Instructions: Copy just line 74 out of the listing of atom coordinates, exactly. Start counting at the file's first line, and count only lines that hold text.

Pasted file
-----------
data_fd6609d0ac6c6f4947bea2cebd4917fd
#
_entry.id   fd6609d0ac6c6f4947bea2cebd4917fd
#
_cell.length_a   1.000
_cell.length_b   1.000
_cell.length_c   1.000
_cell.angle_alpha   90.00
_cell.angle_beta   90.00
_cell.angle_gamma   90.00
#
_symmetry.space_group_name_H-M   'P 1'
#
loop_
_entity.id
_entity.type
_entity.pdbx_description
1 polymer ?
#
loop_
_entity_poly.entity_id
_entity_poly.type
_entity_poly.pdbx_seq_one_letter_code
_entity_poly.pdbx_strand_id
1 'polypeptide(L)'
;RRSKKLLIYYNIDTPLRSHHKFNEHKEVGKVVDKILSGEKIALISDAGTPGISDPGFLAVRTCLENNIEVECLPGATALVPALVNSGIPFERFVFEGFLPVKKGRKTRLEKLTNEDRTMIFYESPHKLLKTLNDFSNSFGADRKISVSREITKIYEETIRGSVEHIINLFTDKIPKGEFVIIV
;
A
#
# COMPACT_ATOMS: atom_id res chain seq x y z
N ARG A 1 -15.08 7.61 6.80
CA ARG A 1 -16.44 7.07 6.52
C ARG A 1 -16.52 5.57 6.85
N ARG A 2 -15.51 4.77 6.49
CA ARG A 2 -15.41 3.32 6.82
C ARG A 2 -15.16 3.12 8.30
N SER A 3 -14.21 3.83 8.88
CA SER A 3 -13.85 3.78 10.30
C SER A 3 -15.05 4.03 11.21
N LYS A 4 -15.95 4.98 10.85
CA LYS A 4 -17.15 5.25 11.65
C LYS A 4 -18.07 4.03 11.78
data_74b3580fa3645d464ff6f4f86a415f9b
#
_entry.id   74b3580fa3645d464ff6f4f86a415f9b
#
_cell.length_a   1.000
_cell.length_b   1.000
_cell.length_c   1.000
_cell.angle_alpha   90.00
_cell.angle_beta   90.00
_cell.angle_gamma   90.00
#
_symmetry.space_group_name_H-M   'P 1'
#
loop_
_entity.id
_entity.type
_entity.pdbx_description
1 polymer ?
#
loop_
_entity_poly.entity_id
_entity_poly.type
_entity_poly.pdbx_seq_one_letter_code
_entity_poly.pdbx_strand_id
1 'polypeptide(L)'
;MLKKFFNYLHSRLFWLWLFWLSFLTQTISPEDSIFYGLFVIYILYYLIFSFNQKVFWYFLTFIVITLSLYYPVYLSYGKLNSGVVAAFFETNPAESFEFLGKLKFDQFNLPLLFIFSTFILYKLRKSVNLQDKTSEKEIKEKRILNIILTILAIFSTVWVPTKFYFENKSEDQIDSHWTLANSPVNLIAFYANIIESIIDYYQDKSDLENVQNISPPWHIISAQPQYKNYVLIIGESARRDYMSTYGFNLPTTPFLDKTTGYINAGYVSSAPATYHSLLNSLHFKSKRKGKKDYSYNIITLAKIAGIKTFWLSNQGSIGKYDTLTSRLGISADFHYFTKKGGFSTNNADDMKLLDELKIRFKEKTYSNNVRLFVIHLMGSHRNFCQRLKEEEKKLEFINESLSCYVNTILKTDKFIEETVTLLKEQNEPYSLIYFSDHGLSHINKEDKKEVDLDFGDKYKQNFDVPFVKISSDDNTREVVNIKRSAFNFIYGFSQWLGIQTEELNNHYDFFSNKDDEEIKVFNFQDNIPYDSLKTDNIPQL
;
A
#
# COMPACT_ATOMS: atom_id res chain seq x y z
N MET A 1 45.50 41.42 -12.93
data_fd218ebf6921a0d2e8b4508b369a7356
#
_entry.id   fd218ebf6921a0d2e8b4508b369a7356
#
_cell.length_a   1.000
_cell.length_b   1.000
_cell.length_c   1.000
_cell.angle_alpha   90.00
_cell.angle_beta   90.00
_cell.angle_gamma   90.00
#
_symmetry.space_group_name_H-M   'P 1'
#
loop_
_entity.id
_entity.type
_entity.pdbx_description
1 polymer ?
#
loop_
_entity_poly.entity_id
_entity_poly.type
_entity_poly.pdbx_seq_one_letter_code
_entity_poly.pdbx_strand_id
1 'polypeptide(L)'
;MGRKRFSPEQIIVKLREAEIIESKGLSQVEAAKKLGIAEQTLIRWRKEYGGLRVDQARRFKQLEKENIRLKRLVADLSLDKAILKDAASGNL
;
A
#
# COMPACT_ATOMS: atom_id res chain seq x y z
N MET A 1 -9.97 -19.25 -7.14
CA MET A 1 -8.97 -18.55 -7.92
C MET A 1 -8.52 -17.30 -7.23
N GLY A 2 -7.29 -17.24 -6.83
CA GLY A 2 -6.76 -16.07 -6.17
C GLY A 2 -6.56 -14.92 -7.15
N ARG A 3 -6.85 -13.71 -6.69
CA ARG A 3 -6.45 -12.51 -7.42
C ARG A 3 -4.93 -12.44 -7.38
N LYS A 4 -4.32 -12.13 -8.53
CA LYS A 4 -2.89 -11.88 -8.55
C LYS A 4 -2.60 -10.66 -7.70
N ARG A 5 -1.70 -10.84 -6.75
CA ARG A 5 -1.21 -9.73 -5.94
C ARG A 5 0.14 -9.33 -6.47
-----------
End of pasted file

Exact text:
data_fd218ebf6921a0d2e8b4508b369a7356